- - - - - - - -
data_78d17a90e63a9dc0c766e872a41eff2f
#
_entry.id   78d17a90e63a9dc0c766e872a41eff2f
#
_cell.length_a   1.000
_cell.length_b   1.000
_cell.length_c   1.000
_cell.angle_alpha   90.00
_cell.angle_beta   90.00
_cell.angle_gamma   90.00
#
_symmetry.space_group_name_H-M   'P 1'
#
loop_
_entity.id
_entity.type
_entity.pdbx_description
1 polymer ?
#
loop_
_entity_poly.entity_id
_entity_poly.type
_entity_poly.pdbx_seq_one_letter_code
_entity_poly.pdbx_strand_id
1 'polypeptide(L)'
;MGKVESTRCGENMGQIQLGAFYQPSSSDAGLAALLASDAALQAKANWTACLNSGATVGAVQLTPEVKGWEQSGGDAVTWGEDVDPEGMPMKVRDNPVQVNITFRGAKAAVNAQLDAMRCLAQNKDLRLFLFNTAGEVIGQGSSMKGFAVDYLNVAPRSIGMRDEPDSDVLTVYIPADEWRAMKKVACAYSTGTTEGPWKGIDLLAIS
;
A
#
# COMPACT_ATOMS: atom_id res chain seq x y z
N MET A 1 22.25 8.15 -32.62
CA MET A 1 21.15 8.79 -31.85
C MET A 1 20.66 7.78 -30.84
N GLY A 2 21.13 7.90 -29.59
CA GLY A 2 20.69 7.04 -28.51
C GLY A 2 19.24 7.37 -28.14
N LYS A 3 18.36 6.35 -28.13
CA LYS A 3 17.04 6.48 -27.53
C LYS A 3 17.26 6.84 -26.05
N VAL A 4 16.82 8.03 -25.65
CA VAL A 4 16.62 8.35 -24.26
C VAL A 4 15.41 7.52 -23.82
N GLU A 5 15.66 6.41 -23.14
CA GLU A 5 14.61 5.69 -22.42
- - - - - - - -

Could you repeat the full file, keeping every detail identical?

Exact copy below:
data_78d17a90e63a9dc0c766e872a41eff2f
#
_entry.id   78d17a90e63a9dc0c766e872a41eff2f
#
_cell.length_a   1.000
_cell.length_b   1.000
_cell.length_c   1.000
_cell.angle_alpha   90.00
_cell.angle_beta   90.00
_cell.angle_gamma   90.00
#
_symmetry.space_group_name_H-M   'P 1'
#
loop_
_entity.id
_entity.type
_entity.pdbx_description
1 polymer ?
#
loop_
_entity_poly.entity_id
_entity_poly.type
_entity_poly.pdbx_seq_one_letter_code
_entity_poly.pdbx_strand_id
1 'polypeptide(L)'
;MGKVESTRCGENMGQIQLGAFYQPSSSDAGLAALLASDAALQAKANWTACLNSGATVGAVQLTPEVKGWEQSGGDAVTWGEDVDPEGMPMKVRDNPVQVNITFRGAKAAVNAQLDAMRCLAQNKDLRLFLFNTAGEVIGQGSSMKGFAVDYLNVAPRSIGMRDEPDSDVLTVYIPADEWRAMKKVACAYSTGTTEGPWKGIDLLAIS
;
A
#
# COMPACT_ATOMS: atom_id res chain seq x y z
N MET A 1 22.25 8.15 -32.62
CA MET A 1 21.15 8.79 -31.85
C MET A 1 20.66 7.78 -30.84
N GLY A 2 21.13 7.90 -29.59
CA GLY A 2 20.69 7.04 -28.51
C GLY A 2 19.24 7.37 -28.14
N LYS A 3 18.36 6.35 -28.13
CA LYS A 3 17.04 6.48 -27.53
C LYS A 3 17.26 6.84 -26.05
N VAL A 4 16.82 8.03 -25.65
CA VAL A 4 16.62 8.35 -24.26
C VAL A 4 15.41 7.52 -23.82
N GLU A 5 15.66 6.41 -23.14
CA GLU A 5 14.61 5.69 -22.42